PD is a neurodegenerative disease characterized by a movement disorder and the main neuropathological feature includes a loss of nigrostriatal dopaminergic neurons. PD diagnosis mainly based on the history of the disease and clinical manifestations. At present, the understanding of the underlying pathogenesis of the disease is not entirely clear, and although drugs reduce symptoms, they are unable to prevent disease progression. Consequently, it is critical for the choice of targeted therapy to study the molecular mechanisms underlying PD. Early disease biomarkers are still unknown and new future genetic targets are urgently needed. It is known that about 2%of the human genome is coding, while the remainder represents the non-coding portion of RNA, which however is thought to have a critical regulatory activity in the normal cell development, function, and pathogenesis of various diseases, in particular neurodegenerative disorders like PD [115]. These ncRNAs are classified as small and long non-coding. The most studied classes of small ncRNAs are miRNAs. Several works have highlighted the presence of miRNA in different biological fluids of PD patients, albeit with different expression profiles. In this regard, it should be emphasized that many factors influence the expression of circulating miRNAs, such as the choice of the type of body fluid, major study cohorts, even the choice of methodologies such as qRT-PCR or NGS sequencing platforms. However, precisely because of their stability characteristics in various biological fluids and the fact that they can be accurately quantified by routine and fast laboratory methods, they could represent promising diagnostic biomarkers for PD. Another class of non-coding RNA involved in transcriptional and epigenetic mechanisms are lncRNAs. Although research on lncRNAs is at an early stage, scientific data show that some lncRNAs are differently altered over time in the brains of patients with PD [76]. Recent studies have used RNA sequencing data analysis to evaluate lncRNA levels differentially expressed in leukocytes of patients with PD compared to controls, as well as in the human SN of PD patients. These studies highlighting the importance of lncRNAs as diagnostic tools [116]. Indeed, miRNAs/lncRNAs play an important role in the pathogenesis of PD. Thanks to the continuous publication of research results, greater attention is given to the possibility of selecting specific miRNA/lncRNA as biomarkers for the clinical diagnosis of PD. However, it is necessary to investigate and elucidate the regulatory mechanisms of miRNA/lncRNA in PD in order to improve the applicability and accuracy of these molecules as biomarkers for clinical diagnosis. Recent studies have focused on a new class of non-coding RNA expressed as a single-stranded circular transcript, covalently closed, due to the lack of free ends, which are usually attacked by ribonucleases, and it is precisely this peculiarity that makes them extremely stable. These circRNAs are now recognized as having important biological roles; they are widely conserved and more abundant in the brain than in other tissue. To date, few studies have evaluated the role of circRNAs in PD suggesting that they may interfere with downstream targets. For example, ciRS-7 it has been identified as a sponge for miR-7, of note, high neuronal α-synuclein expression is implicated in PD, and SNCA is a target gene of miR-7. Another circRNA, circSLC8A1, was found to increase in the substantia nigra of PD patients, and this circRNA carrier sites for miR-128, an abundant miRNA that regulates neuronal excitability. Taken together, these studies provide insights into the possible functional role of circRNAs in PD development. The availability of circRNAs in body fluids identifies them as potential disease biomarkers. As is known, BBB is compromised in neurodegenerative diseases, such as PD [117], and this would allow circRNAs encapsulated in extracellular vesicles, exosomes, or free to reach the peripheral circulation. This situation leads us to correlate the blood levels of specific neuronal circRNAs with the disease, with its progression and possibly with the response to treatments. In summary, based on the results obtained in these studies, ncRNAs have the potential to become useful biomarkers, and can help unravel the complex pathophysiological mechanisms that underlie PD. However, many factors contribute or influence the expression levels of these molecules, and these factors need to be considered. The type of body fluid used for the study is important as inconsistencies in expression levels are observed when comparing CSF, free blood cells, and blood cells. Also, methodological and technical implications such as the sequencing platform (e.g., NGS vs. qRT-PCR), isolation and purification of the samples and data normalization need to be considered. Additionally, there are other factors such as ethnicity, age, and gender. Finally, the need for larger study cohorts and dedicated studies to validate these findings in cohorts with different neurodegenerative diseases. In conclusion, the synergy between these novel experimental approaches combined with other biomarkers and imaging tools will be of great importance to define the role of these ncRNAs as novel biomarkers in PD.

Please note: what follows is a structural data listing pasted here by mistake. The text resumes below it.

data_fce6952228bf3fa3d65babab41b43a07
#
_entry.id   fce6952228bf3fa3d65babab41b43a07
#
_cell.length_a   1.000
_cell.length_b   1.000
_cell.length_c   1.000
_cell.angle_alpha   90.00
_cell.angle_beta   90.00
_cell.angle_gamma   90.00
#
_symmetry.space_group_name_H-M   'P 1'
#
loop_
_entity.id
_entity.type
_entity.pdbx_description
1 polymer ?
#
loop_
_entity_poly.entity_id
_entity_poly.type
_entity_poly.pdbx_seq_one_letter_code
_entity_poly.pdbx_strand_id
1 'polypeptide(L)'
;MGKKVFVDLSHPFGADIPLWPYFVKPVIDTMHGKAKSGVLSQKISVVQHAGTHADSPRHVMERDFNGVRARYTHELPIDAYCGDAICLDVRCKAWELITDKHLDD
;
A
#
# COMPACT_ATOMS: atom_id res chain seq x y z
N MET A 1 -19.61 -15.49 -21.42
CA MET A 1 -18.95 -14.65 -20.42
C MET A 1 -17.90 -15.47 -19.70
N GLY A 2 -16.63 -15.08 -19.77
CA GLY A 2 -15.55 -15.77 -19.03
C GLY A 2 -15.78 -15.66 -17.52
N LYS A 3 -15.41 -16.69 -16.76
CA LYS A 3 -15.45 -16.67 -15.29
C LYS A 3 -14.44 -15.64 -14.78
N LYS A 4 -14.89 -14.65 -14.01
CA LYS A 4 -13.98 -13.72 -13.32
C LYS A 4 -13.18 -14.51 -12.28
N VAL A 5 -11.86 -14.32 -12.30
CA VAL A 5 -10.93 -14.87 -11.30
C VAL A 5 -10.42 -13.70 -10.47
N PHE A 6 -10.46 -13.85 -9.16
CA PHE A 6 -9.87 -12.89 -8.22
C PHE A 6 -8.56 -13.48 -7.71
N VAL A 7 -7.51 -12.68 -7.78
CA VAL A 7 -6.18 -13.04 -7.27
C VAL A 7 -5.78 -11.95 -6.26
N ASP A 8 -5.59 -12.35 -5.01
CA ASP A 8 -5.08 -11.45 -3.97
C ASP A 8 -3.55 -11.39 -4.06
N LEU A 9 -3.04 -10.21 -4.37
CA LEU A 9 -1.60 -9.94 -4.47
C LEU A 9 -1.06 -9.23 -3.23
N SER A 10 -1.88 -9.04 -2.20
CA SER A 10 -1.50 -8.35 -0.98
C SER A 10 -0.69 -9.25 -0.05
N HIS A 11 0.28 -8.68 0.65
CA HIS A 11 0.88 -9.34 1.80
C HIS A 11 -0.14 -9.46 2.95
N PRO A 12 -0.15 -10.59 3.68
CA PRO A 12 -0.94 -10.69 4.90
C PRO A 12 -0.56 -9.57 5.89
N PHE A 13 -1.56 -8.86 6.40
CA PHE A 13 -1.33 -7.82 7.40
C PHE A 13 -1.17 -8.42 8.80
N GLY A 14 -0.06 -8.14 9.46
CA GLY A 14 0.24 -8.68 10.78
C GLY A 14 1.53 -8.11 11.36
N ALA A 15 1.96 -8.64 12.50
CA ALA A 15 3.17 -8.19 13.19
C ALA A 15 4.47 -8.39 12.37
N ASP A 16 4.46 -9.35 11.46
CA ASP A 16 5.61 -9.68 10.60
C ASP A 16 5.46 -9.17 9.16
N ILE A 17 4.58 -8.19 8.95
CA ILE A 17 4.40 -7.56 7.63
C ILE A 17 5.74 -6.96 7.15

The authors have no conflict of interest to report.